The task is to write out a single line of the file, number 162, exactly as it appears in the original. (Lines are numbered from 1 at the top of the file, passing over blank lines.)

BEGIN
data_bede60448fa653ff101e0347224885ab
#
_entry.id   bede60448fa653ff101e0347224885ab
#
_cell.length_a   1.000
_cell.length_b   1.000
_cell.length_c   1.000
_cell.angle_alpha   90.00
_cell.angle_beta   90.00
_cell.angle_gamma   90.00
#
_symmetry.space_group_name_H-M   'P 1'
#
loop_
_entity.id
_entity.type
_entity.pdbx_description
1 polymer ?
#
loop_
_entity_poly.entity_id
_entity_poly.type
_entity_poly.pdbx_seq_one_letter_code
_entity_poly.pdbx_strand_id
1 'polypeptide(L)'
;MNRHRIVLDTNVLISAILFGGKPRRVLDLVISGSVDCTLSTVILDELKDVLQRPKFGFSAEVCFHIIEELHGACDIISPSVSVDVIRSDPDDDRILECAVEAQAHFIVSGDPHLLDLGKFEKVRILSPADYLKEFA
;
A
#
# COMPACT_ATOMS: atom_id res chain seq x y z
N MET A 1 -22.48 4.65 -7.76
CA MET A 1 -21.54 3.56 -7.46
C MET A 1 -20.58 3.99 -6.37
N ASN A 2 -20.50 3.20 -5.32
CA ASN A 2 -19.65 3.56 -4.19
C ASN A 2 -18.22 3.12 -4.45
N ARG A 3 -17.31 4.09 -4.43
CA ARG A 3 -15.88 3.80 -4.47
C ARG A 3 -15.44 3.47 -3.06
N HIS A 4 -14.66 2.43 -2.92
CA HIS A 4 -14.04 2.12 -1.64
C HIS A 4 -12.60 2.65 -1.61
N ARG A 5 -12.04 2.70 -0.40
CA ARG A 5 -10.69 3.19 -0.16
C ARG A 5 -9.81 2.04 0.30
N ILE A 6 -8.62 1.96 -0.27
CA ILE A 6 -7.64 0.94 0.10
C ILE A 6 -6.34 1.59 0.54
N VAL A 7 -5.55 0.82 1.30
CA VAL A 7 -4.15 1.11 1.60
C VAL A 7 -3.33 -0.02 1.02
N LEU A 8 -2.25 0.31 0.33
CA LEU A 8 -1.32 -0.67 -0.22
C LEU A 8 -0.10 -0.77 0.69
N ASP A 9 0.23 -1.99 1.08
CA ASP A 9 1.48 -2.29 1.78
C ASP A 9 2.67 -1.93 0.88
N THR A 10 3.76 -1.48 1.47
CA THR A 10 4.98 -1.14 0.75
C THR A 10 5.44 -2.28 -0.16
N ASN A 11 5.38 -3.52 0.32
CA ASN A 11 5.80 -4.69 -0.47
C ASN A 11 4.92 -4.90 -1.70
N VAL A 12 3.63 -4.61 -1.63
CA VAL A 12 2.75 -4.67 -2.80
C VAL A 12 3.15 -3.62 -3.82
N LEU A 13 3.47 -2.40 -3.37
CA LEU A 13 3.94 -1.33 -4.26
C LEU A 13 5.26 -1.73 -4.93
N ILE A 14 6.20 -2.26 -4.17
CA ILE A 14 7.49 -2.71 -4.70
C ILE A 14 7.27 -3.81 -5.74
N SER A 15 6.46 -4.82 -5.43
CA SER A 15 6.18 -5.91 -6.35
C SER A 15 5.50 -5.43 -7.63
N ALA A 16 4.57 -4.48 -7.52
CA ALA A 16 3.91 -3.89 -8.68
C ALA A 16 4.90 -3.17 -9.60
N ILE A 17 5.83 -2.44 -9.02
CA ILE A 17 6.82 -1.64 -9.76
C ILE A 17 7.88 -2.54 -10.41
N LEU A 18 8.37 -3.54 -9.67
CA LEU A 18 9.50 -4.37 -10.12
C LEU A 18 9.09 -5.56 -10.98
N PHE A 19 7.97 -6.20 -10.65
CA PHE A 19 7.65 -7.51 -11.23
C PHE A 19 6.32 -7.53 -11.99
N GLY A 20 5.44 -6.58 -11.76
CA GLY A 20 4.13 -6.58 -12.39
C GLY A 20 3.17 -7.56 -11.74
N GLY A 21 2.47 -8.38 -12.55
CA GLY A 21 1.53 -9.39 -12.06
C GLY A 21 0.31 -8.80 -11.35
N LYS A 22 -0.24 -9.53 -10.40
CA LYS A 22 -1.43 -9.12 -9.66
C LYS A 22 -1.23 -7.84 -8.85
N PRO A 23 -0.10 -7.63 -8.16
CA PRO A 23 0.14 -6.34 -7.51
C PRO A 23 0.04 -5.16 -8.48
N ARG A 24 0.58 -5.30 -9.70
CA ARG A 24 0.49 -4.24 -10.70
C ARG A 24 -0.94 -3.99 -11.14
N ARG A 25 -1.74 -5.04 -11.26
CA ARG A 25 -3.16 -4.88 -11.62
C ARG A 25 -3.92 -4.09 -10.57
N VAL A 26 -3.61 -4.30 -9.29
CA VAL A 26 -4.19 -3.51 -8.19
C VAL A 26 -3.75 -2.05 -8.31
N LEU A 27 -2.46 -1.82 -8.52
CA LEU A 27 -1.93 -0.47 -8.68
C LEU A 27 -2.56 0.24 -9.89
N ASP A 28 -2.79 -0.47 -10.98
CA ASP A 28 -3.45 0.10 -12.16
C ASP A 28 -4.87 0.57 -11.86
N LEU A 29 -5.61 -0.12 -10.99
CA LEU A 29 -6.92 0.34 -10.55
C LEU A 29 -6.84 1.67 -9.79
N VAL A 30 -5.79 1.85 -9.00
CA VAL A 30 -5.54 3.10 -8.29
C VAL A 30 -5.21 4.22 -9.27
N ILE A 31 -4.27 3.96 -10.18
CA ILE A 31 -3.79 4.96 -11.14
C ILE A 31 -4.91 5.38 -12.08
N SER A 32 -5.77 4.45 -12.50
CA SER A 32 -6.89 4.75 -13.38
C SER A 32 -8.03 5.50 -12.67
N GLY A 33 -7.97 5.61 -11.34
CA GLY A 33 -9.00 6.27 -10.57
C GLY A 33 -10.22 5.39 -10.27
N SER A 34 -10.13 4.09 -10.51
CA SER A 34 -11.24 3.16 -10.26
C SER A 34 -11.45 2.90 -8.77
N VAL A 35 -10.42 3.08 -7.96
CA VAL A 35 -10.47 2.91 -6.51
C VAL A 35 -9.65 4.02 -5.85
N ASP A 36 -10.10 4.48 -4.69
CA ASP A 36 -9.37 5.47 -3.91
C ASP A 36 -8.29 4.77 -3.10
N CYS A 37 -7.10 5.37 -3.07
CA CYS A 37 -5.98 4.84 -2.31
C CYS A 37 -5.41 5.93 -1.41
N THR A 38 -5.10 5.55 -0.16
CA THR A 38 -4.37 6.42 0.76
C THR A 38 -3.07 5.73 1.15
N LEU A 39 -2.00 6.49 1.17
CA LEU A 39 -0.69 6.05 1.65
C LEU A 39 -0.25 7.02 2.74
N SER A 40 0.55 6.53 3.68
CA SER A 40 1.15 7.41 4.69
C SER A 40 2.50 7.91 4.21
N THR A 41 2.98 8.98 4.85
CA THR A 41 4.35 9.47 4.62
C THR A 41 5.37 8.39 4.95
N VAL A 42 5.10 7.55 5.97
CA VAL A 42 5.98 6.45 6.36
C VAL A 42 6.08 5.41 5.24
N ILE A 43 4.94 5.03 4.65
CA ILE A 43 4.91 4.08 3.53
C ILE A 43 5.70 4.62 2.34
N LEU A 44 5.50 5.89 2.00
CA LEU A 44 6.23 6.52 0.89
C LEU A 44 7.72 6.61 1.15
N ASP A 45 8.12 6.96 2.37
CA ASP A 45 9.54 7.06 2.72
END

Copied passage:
C LEU A 44 7.72 6.61 1.15